Home / Politics / Policy /  Process of devolution hasn’t been understood: Mani Shankar Aiyar

On Wednesday, India marked 20 years of panchayati raj, an exercise in devolving power to people at the grassroots. Rajya Sabha member Mani Shankar Aiyar was India’s first panchyati raj minister, appointed to the newly created ministry in 2004. He headed a committee that examined the reasons why attempts at sharing power with self-governance units haven’t been entirely successful.

A report by the committee was presented to Prime Minister Manmohan Singh on Wednesday. Aiyar said in an interview that with respect to empowering panchayati raj institutions, there’s still some way to go. Edited excerpts:

How do you look at these 20 years in terms of implementation?

In respect of the mandatory provisions of the Constitution for panchayati raj, we have almost 100% success. We have as many as 2.5 lakh institutions of local self-governance elected in this country and to these bodies we have elected some 3.2 million representatives and of these about 1.3-1.4 million are women. There are more elected women in India alone than in the rest of the world put together.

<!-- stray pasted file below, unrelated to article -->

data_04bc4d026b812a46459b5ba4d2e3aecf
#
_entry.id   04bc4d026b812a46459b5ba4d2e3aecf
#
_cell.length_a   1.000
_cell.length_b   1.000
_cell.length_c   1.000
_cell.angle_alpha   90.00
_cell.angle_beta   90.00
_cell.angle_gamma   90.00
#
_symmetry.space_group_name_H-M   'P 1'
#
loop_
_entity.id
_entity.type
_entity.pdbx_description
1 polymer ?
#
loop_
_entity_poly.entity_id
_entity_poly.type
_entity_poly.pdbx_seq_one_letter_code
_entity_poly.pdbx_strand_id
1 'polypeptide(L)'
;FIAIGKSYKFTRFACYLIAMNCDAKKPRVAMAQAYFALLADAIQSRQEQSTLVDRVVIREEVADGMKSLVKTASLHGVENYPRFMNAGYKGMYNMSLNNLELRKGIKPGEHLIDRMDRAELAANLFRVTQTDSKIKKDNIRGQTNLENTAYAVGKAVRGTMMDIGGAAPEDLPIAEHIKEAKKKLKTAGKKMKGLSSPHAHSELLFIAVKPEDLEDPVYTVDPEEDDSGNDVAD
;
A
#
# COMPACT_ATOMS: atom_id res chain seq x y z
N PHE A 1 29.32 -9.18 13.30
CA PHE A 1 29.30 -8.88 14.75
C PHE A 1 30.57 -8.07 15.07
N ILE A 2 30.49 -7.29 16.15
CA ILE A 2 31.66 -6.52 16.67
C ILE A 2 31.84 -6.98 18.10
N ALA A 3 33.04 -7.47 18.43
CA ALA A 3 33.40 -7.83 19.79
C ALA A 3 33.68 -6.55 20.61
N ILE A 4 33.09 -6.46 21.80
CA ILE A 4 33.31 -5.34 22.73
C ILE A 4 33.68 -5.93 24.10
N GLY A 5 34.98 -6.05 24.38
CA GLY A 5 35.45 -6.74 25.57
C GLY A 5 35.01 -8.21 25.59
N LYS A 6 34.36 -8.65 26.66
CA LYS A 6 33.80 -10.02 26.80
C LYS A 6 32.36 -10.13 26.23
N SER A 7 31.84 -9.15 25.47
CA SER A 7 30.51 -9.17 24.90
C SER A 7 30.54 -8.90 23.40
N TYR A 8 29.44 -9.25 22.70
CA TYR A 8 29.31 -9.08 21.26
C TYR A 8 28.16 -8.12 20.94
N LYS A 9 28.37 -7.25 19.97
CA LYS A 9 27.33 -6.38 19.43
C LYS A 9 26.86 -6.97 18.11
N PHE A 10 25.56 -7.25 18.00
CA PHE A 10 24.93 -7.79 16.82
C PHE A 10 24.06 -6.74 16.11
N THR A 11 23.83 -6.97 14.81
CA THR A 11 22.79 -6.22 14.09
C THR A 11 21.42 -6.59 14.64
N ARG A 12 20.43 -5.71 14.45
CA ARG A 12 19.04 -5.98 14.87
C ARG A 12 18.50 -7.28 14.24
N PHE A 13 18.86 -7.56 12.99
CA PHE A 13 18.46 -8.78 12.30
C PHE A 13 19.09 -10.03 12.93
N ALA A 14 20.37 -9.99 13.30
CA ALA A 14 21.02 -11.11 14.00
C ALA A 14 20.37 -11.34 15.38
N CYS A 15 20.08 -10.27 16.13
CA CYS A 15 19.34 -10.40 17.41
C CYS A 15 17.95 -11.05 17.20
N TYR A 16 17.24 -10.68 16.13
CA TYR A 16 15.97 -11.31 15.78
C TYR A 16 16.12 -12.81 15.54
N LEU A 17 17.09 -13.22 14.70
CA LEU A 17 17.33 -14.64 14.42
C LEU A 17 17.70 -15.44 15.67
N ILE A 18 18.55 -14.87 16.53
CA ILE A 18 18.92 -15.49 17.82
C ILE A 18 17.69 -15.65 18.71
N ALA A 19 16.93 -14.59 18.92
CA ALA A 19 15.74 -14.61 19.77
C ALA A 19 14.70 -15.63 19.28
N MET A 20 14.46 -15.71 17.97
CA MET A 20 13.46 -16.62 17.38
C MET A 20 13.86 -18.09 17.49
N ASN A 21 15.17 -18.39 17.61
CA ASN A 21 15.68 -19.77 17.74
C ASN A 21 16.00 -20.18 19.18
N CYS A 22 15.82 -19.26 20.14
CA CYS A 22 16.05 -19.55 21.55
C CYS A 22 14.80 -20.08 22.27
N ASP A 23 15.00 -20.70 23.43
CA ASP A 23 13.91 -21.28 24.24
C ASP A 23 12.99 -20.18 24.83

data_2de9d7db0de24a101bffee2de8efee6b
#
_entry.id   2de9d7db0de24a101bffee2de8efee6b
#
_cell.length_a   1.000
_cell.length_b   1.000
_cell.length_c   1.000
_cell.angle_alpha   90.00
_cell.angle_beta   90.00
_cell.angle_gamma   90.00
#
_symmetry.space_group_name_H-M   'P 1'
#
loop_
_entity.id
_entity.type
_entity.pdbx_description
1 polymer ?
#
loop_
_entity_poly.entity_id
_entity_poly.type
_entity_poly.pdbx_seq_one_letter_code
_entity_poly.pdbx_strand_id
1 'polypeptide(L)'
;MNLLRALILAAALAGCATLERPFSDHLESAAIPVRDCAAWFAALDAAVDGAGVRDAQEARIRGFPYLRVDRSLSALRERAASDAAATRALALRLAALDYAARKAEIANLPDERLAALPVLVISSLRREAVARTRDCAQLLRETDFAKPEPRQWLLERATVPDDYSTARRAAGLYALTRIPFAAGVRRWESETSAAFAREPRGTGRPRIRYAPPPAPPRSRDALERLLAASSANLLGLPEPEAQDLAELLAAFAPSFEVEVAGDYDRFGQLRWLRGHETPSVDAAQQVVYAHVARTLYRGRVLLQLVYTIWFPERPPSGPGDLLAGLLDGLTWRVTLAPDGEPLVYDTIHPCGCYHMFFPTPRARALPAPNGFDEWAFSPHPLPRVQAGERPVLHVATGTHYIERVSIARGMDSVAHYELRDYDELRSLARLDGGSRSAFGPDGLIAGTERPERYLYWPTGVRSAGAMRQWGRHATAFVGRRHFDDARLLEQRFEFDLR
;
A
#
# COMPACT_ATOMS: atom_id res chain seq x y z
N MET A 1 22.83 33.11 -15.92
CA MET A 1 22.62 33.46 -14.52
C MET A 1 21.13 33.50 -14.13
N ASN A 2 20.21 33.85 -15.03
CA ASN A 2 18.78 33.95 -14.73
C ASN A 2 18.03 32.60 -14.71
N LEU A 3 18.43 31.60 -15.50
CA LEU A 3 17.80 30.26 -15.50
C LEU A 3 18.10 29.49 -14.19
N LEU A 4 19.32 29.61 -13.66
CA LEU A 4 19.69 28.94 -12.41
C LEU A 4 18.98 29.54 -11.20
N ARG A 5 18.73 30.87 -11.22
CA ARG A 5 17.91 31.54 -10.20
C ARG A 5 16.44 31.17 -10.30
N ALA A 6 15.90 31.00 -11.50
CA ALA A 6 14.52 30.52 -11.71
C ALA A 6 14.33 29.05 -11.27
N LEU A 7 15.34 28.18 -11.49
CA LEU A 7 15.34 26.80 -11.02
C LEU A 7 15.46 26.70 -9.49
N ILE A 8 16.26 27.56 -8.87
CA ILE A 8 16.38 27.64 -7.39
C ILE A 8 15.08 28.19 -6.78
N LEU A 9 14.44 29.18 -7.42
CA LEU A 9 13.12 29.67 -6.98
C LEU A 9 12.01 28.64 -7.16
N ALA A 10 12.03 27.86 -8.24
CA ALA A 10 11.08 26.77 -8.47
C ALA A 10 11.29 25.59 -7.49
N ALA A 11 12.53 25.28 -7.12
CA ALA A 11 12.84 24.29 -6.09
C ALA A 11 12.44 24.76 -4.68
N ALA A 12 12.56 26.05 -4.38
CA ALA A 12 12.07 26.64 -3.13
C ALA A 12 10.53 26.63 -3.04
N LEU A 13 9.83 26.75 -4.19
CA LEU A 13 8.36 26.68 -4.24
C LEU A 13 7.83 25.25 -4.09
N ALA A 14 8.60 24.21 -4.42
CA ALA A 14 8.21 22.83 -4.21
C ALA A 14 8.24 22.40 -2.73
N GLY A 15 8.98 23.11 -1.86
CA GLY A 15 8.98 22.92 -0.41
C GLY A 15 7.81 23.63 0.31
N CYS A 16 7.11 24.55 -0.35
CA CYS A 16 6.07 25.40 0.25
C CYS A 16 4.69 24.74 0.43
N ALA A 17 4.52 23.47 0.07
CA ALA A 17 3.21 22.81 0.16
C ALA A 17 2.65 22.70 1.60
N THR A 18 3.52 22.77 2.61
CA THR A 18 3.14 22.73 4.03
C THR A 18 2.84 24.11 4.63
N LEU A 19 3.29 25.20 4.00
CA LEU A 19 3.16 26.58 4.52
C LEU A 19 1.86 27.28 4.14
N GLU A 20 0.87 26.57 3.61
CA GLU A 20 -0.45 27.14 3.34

We have tried to compensate for social disadvantage by bringing in reservations. And, I think we could say today that what has been achieved in the sense of establishing these institutions is without parallel in history or anywhere in the contemporary world. And that is why I would say that in respect of those provisions in establishment of panchayati raj, making it ineluctable irremovable and irreversible, the glass is almost entirely full. But with respect to empowering these panchayati raj institutions…there is still a long, long way to go.

Critics say the lack of political will is one of the reasons for panchayati raj institutions (PRIs) not doing well.

If there hadn’t been political will, do you think 2.5 lakh institutions of local self-governance with frequent elections and also the various other mandatory provisions like the state finance commission, the state election commission, etc., would have come into existence?

Where does the flaw lie then? Is it in the PRI structure?